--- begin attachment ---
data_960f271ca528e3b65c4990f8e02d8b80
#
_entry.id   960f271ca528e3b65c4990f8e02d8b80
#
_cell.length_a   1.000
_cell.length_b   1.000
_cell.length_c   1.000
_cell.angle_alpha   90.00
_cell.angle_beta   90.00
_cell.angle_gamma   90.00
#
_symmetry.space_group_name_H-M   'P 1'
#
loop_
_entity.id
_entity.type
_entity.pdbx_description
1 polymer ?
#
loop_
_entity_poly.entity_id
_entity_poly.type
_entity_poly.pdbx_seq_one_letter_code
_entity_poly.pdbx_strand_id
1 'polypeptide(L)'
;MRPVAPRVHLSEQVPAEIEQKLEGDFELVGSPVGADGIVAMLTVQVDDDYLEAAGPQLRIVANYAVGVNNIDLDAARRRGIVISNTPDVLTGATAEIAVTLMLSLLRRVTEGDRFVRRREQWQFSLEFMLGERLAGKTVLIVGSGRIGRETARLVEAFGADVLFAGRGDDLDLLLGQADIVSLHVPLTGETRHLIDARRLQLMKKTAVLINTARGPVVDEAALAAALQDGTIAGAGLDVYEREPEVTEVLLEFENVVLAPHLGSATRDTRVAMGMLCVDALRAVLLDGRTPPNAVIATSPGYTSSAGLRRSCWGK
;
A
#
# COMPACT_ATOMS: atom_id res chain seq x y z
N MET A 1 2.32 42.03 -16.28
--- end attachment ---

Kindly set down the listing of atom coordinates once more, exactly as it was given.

data_960f271ca528e3b65c4990f8e02d8b80
#
_entry.id   960f271ca528e3b65c4990f8e02d8b80
#
_cell.length_a   1.000
_cell.length_b   1.000
_cell.length_c   1.000
_cell.angle_alpha   90.00
_cell.angle_beta   90.00
_cell.angle_gamma   90.00
#
_symmetry.space_group_name_H-M   'P 1'
#
loop_
_entity.id
_entity.type
_entity.pdbx_description
1 polymer ?
#
loop_
_entity_poly.entity_id
_entity_poly.type
_entity_poly.pdbx_seq_one_letter_code
_entity_poly.pdbx_strand_id
1 'polypeptide(L)'
;MRPVAPRVHLSEQVPAEIEQKLEGDFELVGSPVGADGIVAMLTVQVDDDYLEAAGPQLRIVANYAVGVNNIDLDAARRRGIVISNTPDVLTGATAEIAVTLMLSLLRRVTEGDRFVRRREQWQFSLEFMLGERLAGKTVLIVGSGRIGRETARLVEAFGADVLFAGRGDDLDLLLGQADIVSLHVPLTGETRHLIDARRLQLMKKTAVLINTARGPVVDEAALAAALQDGTIAGAGLDVYEREPEVTEVLLEFENVVLAPHLGSATRDTRVAMGMLCVDALRAVLLDGRTPPNAVIATSPGYTSSAGLRRSCWGK
;
A
#
# COMPACT_ATOMS: atom_id res chain seq x y z
N MET A 1 2.32 42.03 -16.28